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Dead Like Me: Life After Death
February 14, 2009

Dead Like Me was a Showtime series that ran two seasons in 2003-2004, created by Bryan Fuller (Wonderfalls, Pushing Daisies). Like his other work, it combined a high-concept fantasy premise with interesting, unusual personalities. I had high hopes for seeing these characters again, but I should have realized you can’t get back what you miss after it dies. You have to move forward, and this made-for-DVD movie doesn’t.

Dead Like Me: Life After Death cover
Dead Like Me: Life After Death
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The main idea revolves around watching everyone get seduced by money and success, fodder for an after-school special about how power corrupts. Watching the characters learn that they need to focus on their job instead of being distracted by temptation teaches a lesson show viewers (and the characters) already learned five years ago. This movie doesn’t have the black humor of the episodes, nor does it answer the questions left from those previous encounters. (To be fair, many of them revolved around Rube’s character, so that’s kind of a problem.)

Rube (Mandy Patinkin, not participating in the film) only appears in the comic book pages that reintroduce the premise. There, he’s drawn as a non-descript schlub who hands out post-its with assignments. But the artist, Trevor Goring, doesn’t seem particularly good at likenesses, based on how he draws George.

Grim Reaper George Lass (Ellen Muth) reads the captions to us. (I liked the comic book-style intro, explaining how God let Death into the world, although I could read it fine on my own.) Before, she was the teen who anchored the show. Now, she’s been doing this for five years and seems even more jaded than before, if that’s possible. She’s also a little rougher-looking.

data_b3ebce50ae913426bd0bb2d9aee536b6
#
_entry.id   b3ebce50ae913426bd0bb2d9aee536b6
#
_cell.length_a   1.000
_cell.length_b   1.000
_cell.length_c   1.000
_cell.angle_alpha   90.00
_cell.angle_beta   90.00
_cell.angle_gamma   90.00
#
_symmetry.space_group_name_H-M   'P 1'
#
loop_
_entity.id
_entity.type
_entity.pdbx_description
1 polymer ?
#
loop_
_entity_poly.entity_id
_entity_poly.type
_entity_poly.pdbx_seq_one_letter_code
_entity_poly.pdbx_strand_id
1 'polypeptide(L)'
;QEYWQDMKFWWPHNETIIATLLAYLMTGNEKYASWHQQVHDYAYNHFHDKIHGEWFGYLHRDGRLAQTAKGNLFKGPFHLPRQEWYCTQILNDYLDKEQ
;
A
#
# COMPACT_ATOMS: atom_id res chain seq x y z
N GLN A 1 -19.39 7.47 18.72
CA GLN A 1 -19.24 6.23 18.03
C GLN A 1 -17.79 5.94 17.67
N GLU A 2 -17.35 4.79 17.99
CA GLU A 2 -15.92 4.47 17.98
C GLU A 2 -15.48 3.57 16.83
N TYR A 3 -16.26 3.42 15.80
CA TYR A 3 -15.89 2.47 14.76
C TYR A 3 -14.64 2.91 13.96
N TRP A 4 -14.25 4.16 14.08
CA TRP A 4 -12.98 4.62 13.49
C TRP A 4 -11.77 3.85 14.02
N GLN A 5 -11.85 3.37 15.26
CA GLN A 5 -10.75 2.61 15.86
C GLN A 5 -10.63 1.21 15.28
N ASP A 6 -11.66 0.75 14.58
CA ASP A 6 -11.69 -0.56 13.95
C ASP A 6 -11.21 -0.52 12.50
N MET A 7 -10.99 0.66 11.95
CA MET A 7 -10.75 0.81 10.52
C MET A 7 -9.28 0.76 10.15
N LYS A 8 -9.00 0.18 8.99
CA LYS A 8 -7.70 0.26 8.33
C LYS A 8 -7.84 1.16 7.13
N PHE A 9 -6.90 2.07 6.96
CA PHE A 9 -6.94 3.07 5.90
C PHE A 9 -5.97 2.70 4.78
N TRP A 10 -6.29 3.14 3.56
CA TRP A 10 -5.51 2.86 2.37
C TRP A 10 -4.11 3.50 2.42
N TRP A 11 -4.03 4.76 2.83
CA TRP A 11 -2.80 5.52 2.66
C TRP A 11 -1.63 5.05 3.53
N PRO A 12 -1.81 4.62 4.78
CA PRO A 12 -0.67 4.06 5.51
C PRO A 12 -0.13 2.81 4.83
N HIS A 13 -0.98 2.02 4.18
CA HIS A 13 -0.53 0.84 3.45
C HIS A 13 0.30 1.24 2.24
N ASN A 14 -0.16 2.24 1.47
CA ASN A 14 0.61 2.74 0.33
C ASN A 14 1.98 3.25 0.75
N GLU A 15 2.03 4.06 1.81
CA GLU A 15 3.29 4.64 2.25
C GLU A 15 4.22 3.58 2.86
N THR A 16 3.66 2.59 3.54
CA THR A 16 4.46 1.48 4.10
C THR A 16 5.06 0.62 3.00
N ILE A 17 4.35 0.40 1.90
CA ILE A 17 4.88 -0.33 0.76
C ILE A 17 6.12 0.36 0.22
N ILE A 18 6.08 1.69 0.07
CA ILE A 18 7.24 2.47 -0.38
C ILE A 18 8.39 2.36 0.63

Dead Like Me cast

We have the twisted idiot Brit Mason back (I was surprised to see Callum Blue recently in the second season of Secret Diary of a Call Girl), and Jasmine Guy as cool cop Roxy, but the blonde actress has been replaced by someone even more indistinguishable than before (Sarah Wynter). Der Waffle Haus has burned down, allowing for a change of setting to a fancy wine bar, where they work with a creepy new high-living leader (Henry Ian Cusick, who also plays Desmond on Lost).

My favorite, surprisingly, to return was Mom (Cynthia Stevenson), who’s running a grief group for parents. Reggie, the younger sister (Britt McKillip), was a revelation. She’s now 16, and quite a teen. And Dolores! Dolores (Christine Willes), the day job boss, is back, trying to show her dying cat a good time before he passes. While George plays catch-the-viewer-up, Roxy, Mason, and Blondie go on a joint reap, which is funny.

Overall, while this had its moments, it felt like a waste of time. New viewers will have little to connect with; old fans may be dissatisfied with the feeling of repetition. My favorite parts of the episode came near the end: first, being reminded of the little girl reaper who has a special mission, and second, seeing the odd rain that happens to George.

Dead Like Me: Post-Its

The reason I enjoyed the show was because I took a dark pleasure in seeing how close to death everyone was on a daily basis. These characters were interesting in a series; in a movie, they’re slight, and mostly, I was reminded of the departed show I missed. You can’t go home again, or die twice.

If you’d like to try the series, which is recommended with the caveat that it ends too soon, I recommend the Complete Collection. Its nine discs include both TV seasons and this movie.

The featurette, “Back From the Dead: Resurrecting Dead Like Me“, is about how happy the cast and crew were to return and how great it was to work with each other again. A commentary features Muth and director Stephen Herek. (A complimentary copy for this review was provided by the studio.)

16 Responses  
thecheckoutgirl writes:  

dang, I really wanted this to be great. DLM is one of my faves.